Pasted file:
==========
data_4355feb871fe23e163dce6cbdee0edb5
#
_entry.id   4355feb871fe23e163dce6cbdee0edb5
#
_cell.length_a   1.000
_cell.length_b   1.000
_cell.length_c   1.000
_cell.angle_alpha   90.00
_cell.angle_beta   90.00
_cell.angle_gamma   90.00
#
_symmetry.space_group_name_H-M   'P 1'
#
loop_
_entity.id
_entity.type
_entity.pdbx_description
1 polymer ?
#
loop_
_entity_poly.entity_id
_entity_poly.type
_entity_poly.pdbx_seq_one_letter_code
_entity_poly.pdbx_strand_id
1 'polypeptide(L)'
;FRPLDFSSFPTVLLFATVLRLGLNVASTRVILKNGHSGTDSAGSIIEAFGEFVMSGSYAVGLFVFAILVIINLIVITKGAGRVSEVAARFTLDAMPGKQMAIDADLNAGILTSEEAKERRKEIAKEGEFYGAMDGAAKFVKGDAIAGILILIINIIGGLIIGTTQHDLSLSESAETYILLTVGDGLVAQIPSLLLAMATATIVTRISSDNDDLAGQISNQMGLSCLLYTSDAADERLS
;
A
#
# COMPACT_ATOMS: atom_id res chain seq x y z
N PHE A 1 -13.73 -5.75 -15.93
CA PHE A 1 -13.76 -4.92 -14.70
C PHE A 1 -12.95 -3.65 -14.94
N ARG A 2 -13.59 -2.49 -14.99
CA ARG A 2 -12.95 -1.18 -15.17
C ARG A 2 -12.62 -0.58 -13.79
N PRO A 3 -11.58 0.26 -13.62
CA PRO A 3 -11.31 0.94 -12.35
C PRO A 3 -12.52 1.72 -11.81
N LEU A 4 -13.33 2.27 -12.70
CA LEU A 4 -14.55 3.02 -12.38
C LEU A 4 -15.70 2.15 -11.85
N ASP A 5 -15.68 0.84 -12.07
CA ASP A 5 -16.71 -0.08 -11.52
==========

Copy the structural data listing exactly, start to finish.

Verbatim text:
data_4355feb871fe23e163dce6cbdee0edb5
#
_entry.id   4355feb871fe23e163dce6cbdee0edb5
#
_cell.length_a   1.000
_cell.length_b   1.000
_cell.length_c   1.000
_cell.angle_alpha   90.00
_cell.angle_beta   90.00
_cell.angle_gamma   90.00
#
_symmetry.space_group_name_H-M   'P 1'
#
loop_
_entity.id
_entity.type
_entity.pdbx_description
1 polymer ?
#
loop_
_entity_poly.entity_id
_entity_poly.type
_entity_poly.pdbx_seq_one_letter_code
_entity_poly.pdbx_strand_id
1 'polypeptide(L)'
;FRPLDFSSFPTVLLFATVLRLGLNVASTRVILKNGHSGTDSAGSIIEAFGEFVMSGSYAVGLFVFAILVIINLIVITKGAGRVSEVAARFTLDAMPGKQMAIDADLNAGILTSEEAKERRKEIAKEGEFYGAMDGAAKFVKGDAIAGILILIINIIGGLIIGTTQHDLSLSESAETYILLTVGDGLVAQIPSLLLAMATATIVTRISSDNDDLAGQISNQMGLSCLLYTSDAADERLS
;
A
#
# COMPACT_ATOMS: atom_id res chain seq x y z
N PHE A 1 -13.73 -5.75 -15.93
CA PHE A 1 -13.76 -4.92 -14.70
C PHE A 1 -12.95 -3.65 -14.94
N ARG A 2 -13.59 -2.49 -14.99
CA ARG A 2 -12.95 -1.18 -15.17
C ARG A 2 -12.62 -0.58 -13.79
N PRO A 3 -11.58 0.26 -13.62
CA PRO A 3 -11.31 0.94 -12.35
C PRO A 3 -12.52 1.72 -11.81
N LEU A 4 -13.33 2.27 -12.70
CA LEU A 4 -14.55 3.02 -12.38
C LEU A 4 -15.70 2.15 -11.85
N ASP A 5 -15.68 0.84 -12.07
CA ASP A 5 -16.71 -0.08 -11.52